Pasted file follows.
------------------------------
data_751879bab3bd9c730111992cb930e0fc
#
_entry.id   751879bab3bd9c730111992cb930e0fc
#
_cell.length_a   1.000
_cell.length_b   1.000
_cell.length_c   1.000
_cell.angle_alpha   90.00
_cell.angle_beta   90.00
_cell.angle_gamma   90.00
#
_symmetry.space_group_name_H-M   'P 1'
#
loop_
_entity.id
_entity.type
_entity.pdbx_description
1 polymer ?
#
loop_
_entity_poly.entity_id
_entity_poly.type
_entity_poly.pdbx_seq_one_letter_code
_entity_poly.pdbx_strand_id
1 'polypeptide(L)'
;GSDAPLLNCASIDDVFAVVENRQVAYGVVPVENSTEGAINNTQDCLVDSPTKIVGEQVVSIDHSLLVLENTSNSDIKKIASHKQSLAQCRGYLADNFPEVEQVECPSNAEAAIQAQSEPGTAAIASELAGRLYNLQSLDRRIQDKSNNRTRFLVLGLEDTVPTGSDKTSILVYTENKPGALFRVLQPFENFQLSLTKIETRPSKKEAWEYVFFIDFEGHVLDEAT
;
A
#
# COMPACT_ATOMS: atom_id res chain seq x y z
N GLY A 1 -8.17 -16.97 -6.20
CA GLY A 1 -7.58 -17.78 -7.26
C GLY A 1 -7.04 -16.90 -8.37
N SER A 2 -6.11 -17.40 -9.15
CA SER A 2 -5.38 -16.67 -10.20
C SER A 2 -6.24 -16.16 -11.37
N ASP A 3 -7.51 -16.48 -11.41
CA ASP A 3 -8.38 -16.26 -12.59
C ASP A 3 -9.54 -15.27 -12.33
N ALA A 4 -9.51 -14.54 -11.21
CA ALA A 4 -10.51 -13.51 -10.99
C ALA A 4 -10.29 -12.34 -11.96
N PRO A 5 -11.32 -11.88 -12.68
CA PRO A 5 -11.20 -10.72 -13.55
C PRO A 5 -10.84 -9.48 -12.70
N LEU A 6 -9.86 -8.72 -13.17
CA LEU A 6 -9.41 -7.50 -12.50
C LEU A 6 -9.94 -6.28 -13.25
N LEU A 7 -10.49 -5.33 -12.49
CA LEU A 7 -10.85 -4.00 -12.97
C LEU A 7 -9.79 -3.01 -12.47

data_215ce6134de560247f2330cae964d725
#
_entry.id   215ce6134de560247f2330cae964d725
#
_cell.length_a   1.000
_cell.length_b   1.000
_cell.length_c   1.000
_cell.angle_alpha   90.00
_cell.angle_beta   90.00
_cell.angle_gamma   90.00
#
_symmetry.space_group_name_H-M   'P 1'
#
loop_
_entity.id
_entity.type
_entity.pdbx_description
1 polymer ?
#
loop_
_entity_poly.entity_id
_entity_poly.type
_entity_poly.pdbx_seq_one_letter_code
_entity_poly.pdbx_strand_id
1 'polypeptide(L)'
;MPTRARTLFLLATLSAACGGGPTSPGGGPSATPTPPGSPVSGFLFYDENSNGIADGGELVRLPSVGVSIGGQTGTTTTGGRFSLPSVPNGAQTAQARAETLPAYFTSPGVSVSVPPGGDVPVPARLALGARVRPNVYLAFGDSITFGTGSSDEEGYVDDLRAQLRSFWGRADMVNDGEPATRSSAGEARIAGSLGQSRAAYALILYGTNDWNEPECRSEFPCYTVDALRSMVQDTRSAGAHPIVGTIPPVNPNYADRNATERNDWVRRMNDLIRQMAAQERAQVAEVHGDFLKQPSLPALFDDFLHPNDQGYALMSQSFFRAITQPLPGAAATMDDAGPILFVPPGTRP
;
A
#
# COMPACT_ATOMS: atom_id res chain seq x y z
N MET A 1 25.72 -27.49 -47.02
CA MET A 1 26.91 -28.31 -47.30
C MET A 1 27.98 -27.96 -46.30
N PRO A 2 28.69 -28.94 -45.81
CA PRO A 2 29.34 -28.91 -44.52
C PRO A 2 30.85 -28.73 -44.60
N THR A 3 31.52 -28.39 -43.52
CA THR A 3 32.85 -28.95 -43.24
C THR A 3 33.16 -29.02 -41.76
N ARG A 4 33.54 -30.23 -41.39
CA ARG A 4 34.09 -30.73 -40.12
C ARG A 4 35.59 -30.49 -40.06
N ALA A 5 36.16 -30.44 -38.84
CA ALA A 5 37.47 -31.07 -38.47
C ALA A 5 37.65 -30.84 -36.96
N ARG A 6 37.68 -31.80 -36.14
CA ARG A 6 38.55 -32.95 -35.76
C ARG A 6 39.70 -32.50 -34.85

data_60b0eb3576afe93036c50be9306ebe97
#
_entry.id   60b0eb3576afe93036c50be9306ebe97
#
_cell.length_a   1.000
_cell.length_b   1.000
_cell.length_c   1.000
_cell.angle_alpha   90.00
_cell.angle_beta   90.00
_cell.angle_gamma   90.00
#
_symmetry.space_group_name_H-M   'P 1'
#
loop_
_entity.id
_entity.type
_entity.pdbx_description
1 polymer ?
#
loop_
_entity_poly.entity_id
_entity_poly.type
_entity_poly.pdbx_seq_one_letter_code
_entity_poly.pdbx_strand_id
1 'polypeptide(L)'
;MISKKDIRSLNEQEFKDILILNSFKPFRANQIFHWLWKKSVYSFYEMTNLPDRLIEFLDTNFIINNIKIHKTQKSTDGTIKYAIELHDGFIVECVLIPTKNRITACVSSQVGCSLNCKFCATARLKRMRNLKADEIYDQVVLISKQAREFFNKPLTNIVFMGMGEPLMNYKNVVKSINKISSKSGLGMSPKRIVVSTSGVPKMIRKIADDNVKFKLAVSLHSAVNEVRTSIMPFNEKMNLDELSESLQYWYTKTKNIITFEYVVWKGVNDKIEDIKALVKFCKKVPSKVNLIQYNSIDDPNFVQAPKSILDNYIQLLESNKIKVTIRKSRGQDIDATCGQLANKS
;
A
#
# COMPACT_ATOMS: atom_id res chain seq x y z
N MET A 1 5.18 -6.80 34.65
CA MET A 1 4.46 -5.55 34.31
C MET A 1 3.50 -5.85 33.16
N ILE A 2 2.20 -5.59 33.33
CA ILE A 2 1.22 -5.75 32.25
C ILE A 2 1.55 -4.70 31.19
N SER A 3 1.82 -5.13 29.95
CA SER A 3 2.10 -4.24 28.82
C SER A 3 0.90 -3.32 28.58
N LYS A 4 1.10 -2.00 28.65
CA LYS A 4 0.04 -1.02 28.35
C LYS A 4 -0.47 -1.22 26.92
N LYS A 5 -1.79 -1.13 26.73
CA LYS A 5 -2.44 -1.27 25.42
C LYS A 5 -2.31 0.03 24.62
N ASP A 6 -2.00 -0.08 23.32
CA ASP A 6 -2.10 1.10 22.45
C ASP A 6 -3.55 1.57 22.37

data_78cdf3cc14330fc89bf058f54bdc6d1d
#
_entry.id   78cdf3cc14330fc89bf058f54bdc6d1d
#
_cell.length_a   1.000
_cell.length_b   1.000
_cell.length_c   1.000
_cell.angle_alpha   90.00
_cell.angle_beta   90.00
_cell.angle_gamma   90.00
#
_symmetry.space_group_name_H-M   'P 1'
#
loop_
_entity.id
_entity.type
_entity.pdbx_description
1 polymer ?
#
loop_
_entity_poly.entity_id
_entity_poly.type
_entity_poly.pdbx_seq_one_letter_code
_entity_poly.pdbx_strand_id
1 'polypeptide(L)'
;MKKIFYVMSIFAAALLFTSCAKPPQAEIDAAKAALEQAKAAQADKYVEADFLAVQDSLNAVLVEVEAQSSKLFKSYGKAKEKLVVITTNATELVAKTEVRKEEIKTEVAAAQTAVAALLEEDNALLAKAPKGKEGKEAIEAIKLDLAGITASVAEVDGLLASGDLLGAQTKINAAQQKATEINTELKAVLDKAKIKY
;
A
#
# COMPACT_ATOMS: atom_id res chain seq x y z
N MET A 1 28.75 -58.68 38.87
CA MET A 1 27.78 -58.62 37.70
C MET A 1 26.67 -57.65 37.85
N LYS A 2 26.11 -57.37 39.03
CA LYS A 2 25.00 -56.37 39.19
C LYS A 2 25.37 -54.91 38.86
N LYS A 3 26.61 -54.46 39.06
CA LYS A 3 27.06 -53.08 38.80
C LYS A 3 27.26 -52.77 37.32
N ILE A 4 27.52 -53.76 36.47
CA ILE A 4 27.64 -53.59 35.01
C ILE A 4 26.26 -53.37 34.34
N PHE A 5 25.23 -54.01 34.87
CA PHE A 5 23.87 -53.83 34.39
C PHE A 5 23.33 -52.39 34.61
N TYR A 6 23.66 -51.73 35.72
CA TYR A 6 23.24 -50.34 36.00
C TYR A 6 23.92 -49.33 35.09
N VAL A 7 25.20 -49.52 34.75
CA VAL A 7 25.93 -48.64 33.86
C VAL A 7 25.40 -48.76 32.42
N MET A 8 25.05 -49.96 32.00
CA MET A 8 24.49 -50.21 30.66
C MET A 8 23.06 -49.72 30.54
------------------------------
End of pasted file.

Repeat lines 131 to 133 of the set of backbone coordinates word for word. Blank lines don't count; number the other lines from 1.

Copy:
CA MET A 1 4.46 -5.55 34.31
C MET A 1 3.50 -5.85 33.16
N ILE A 2 2.20 -5.59 33.33